LEETONIA — Residents of the village can expect an increase in tariffs for the use of water and village services. During Wednesday’s board meeting, members initiated an estimated raise of fifteen and a half percent. The increase will take effect on April 1.
“It’s really Salem who raised his rates. We have no other option,” said Mayor Kevin Siembida.
According to Siembida, the operating costs of the treatment plant have been covered until Salem’s water purchase tariffs increase. Combined with inflation, Siembida said he struggled to find another choice.
Village residents will see a one-time basic increase of $5 and an additional annual increase of $1 for five years.
An average water and sewer bill of $104.96 will increase to $111.46. Customers will receive a minimum monthly water and sewer charge of $66.67. The rate increase will generate approximately $64,150 per year with an additional $14,880 for additional usage per gallon beyond 1,000 gallons.
Funds from the rate increase will stabilize operational costs such as labor, processing, testing, and other operating system requirements while adjusting to Salem’s rate increase .
“The reality is that the system should have been replaced in the 1970s”, said Siembida. “The system has reached its useful life.”
Siembida explained that the sand-laid water pipes throughout the village were past their expiration date. Lines intended to last 50 to 90 years have been in use since the 1880s and 1890s.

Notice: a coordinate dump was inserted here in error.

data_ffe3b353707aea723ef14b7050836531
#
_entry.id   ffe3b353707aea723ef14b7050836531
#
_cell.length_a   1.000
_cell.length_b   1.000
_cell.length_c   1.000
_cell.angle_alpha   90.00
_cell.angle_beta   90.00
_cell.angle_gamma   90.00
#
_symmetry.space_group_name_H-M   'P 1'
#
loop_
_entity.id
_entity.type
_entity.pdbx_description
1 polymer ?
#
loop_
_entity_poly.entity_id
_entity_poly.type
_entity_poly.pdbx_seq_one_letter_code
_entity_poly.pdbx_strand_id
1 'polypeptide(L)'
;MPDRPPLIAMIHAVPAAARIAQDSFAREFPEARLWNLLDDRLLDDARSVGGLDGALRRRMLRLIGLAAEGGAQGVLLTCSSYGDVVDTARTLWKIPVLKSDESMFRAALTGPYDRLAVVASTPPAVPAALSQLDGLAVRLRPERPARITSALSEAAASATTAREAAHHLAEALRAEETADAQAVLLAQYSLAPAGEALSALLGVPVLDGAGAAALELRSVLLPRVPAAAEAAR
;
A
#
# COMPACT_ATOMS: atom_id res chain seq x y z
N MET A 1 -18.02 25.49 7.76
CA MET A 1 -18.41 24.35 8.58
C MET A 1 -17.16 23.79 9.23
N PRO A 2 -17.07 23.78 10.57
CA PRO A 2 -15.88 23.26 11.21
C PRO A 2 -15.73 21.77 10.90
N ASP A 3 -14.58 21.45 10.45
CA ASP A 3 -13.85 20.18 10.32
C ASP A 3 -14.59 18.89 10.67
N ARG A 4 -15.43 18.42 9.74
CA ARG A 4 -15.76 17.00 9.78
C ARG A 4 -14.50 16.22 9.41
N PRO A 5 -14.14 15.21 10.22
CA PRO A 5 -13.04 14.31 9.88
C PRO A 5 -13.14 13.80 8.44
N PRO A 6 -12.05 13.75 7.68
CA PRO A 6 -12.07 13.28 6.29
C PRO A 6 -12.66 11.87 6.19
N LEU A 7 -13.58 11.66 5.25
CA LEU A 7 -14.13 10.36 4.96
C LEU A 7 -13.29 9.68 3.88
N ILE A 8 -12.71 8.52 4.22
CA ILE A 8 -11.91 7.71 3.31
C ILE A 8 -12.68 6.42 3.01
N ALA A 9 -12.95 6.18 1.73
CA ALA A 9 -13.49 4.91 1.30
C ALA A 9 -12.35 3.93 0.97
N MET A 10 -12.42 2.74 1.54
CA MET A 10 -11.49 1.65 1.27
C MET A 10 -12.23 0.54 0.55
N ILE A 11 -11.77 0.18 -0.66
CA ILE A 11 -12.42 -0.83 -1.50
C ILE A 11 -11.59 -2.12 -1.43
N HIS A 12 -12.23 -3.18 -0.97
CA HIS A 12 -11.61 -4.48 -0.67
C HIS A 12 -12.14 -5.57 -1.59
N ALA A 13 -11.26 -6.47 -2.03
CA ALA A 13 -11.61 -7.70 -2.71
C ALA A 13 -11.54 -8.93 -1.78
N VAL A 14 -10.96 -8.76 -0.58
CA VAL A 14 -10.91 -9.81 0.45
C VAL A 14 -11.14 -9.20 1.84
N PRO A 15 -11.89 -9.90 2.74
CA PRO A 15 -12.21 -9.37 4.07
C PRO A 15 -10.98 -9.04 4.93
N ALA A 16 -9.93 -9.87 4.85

“They reached their useful life in the 1970s. That’s when they should have been replaced. They just put it off for another 50 years and now that’s why we’re stuck with it,” said Siembida.
The line replacements being completed by the village are part of a long-term cost reduction plan. Siembida said replacing these pipes reduces operating costs and the amount of water the village purchases from Salem.
“The biggest cost of our operation is the loss of water”, he said. “The biggest cost to people’s bills is the cost of water loss in our system.”
According to Siembida, the loss of water in the village took between 40 and 60% of the water purchase budget. Repairing fire hydrants and completing work on water lines will correct water loss issues.
According to Siembida, the village buys more than 5 million gallons from Salem but only bills residents for 3.3 million.
“These other millions are just sinking into the ground,” he said. “Since we have to buy our water, we are charged for it.”